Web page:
Month: August 2018
According to the comments from the videos, ” 4D printing Programmable Textiles looks like, Lays potato chips are made. Once they’re produced on 3D printers, objects made of programmable materials continue to take shape, folding, unfolding or assembling themselves in response to outside stimuli such as light, movement, heat, pressure or water.
The programmable Materials consist of material compositions that are designed to become highly dynamic in form and function, yet they are as cost-effective as traditional materials, easily fabricated and capable of flat-pack shipping and self-assembly. These new materials include self-transforming carbon fiber, printed wood grain, custom textile composites and other rubbers/plastics, which offer unprecedented capabilities including programmable actuation, sensing and self-transformation, from a simple material”. 🙂
The bone repairing is very important. Due to the age and other factors, bones suffer from bone defects and disorders.
According to the Journal of Materials Chemistry,”The aim of this study is to set out to solve these problems by applying a modified 3D-printing method to prepare highly uniform CS scaffolds with controllable pore structure and improved mechanical strength. The in vivo osteogenesis of the prepared 3D-printed CS scaffolds was further investigated by implanting them in the femur defects of rats. The results show that the CS scaffolds prepared by the modified 3D-printing method have uniform scaffold morphology. The pore size and pore structure of CS scaffolds can be efficiently adjusted. The comprehensive strength of 3D-printed CS scaffolds is around 120 times that of conventional”.
My Father In-law was the famous surgeon for doing cleft lip surgery. According to the Scientific Reports volume,”Computer-aided design and computer-aided manufacturing (CAD/CAM) technology have been implemented in the treatment of cleft lip and palates (CLP) by several research groups. This pilot study presents a technique that combines intraoral moulding with a semi-automated plate generation and 3D-printing”.
According to Moritz Mungenast, he is Associate Professor of Architectural Design and Building Envelope, “Custom building envelopes straight from the printer and not only is the facade element very stable, it’s also translucent and multi-functional. For example, cells inside the element provide stability while at the same time creating air-filled cavities for optimum insulation. Waves in the material create shadows. Thin embedded tubes let air circulate from one side of the element to the other, ensuring the best possible ventilation. And the micro-structured surface provides for perfect acoustics. All these functions are scalable and can be adapted to accommodate individual requirements at no extra cost”.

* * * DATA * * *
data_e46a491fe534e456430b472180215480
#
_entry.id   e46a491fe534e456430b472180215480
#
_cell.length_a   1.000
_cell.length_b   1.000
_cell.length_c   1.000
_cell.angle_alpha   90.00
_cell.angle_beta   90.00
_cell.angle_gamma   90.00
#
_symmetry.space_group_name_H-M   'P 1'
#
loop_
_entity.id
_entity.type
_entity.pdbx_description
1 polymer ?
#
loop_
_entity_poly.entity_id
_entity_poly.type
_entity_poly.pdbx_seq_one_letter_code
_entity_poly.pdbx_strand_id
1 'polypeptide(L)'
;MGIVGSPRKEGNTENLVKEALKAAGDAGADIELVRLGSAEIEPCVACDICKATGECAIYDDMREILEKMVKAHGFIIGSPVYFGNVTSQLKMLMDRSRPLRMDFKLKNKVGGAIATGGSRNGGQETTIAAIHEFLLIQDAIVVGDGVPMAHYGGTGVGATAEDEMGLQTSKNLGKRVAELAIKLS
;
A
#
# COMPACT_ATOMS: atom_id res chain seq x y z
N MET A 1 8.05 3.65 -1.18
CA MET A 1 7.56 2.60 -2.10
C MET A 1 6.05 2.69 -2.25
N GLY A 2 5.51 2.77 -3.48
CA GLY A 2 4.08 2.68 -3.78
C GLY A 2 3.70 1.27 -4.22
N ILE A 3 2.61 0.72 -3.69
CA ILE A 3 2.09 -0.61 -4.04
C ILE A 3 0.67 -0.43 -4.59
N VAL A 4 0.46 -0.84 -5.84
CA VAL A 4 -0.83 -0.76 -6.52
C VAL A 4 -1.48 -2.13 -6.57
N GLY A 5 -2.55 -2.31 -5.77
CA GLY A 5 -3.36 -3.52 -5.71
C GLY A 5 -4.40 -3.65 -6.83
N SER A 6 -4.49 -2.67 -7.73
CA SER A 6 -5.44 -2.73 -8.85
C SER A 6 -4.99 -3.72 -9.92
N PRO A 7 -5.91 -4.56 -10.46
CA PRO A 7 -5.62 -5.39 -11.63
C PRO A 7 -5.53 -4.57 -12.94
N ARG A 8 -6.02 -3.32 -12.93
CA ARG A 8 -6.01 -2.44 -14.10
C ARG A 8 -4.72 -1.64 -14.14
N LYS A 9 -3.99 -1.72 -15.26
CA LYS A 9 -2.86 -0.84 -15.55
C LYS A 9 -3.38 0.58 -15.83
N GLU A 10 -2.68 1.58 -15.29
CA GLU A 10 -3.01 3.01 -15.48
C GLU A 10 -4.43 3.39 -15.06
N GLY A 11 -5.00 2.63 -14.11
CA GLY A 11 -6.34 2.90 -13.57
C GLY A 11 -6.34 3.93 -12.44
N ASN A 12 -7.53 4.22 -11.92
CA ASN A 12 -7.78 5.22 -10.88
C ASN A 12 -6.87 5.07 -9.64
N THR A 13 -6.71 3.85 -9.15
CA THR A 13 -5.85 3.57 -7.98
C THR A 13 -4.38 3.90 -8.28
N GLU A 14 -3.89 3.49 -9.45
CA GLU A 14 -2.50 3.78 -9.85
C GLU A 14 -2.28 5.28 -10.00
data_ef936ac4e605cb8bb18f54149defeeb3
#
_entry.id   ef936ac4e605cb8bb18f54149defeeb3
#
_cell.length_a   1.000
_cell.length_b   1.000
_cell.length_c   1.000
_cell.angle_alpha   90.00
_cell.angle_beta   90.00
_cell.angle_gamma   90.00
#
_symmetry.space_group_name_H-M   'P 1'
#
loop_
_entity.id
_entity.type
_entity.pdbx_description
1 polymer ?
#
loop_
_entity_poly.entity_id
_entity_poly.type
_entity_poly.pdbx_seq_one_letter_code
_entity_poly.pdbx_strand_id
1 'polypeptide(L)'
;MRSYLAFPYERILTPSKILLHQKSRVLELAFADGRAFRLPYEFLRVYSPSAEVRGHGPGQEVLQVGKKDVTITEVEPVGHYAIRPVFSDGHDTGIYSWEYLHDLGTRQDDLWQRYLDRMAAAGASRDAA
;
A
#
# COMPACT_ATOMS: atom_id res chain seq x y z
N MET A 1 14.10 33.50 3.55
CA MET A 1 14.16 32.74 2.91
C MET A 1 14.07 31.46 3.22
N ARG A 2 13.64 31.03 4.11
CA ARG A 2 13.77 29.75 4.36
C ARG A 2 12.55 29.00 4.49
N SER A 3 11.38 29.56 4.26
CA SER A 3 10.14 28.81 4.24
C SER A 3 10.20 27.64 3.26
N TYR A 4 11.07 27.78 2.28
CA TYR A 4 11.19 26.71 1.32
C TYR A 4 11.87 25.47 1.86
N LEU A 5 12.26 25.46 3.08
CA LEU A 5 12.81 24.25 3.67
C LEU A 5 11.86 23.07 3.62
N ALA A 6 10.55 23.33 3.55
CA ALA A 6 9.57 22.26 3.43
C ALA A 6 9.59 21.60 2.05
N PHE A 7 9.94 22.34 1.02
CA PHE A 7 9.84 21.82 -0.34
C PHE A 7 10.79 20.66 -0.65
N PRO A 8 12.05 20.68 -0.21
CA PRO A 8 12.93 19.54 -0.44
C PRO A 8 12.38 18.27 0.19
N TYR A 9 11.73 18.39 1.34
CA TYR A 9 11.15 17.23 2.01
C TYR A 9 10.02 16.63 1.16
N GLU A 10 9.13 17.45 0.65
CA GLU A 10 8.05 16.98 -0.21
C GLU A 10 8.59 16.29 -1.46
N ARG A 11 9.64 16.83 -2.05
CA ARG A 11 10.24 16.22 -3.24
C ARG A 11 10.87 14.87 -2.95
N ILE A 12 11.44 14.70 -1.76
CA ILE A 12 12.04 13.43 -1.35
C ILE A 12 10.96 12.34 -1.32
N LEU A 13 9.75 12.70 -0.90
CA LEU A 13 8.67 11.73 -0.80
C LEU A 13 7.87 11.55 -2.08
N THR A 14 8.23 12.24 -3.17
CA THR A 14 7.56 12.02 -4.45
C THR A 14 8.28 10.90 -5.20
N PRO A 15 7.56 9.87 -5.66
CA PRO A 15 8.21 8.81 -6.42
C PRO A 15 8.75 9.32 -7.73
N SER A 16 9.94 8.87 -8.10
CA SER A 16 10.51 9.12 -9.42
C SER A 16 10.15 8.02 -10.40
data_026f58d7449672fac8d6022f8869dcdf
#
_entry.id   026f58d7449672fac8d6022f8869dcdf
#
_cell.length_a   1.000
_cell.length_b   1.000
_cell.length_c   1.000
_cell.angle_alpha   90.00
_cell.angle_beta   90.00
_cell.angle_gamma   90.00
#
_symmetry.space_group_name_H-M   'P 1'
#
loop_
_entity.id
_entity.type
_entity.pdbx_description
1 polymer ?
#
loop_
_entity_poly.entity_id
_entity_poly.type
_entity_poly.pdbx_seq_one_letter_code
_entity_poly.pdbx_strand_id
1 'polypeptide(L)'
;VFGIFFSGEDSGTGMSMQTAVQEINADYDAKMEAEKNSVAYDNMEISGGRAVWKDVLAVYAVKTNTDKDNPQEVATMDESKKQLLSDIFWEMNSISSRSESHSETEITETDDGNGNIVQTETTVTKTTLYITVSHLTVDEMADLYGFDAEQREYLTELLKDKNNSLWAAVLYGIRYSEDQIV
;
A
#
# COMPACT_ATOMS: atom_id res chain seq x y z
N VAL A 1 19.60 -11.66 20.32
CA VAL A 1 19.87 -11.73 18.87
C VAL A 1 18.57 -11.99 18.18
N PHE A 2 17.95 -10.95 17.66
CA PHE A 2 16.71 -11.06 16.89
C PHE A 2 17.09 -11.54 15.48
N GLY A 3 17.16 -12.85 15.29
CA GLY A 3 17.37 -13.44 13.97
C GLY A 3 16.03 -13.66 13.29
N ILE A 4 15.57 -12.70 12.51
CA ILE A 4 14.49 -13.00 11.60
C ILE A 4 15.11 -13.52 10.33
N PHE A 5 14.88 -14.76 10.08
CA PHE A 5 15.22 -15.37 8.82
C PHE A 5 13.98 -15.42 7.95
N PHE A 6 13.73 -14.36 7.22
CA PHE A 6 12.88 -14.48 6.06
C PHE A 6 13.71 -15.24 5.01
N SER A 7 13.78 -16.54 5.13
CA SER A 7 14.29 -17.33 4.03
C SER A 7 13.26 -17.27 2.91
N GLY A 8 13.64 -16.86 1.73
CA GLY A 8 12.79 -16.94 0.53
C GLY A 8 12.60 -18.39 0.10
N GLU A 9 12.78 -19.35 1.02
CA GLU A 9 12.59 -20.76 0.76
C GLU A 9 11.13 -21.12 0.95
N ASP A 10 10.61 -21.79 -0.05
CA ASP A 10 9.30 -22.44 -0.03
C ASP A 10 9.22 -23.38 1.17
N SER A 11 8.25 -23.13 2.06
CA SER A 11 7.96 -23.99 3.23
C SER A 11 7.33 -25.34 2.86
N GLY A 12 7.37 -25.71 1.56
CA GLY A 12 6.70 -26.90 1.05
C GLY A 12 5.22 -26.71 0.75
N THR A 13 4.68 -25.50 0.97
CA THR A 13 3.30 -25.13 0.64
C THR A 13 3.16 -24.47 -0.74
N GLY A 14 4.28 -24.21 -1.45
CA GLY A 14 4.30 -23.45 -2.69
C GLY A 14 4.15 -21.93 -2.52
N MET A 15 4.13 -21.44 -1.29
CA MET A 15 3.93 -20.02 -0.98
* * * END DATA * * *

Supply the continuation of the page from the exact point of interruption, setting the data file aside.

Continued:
According to the Ronald McDonald House Charities Bay Area CEO Annette Eros”By exploring the opportunities the space provides, families can discover new ways to support their own healing during stays at the House”. This is the first family-centered Makerspace at Palo Alto campus.
Medical and health in 3D Printing. 3D printing used in the medical device field. 3D printing using bio printers to layer living cells, it is the same when we use the ink pen to write. Creating artificial living tissue, bio printers uses bio-ink.
According to The Universities spokesperson Liqun Ning and Daniel Chena, they are the postdoctoral fellow in the Tissue Engineering Research Group at the University of Saskatchewan,” They spent the last few years investigating how 3D bio-printing can be used to help with nerve cell regeneration. His solution involves combining engineering and biomedicine in order to create scaffolds that can guide the growth of nerve cells across large damaged areas.
The background is actually mechanical engineering, but tissue engineering is the combination of engineering and biomedicine together. The very beginning of their PhD study, they use their knowledge, background and provide techniques to help people in the biomedical area. The peripheral nervous system, which controls the body beyond the brain and the spinal cord, can be damaged by poor diet, toxins, and trauma. It can also be damaged by diseases such as diabetes, which affects about 422 million people worldwide, and 3.4 million people in Canada”.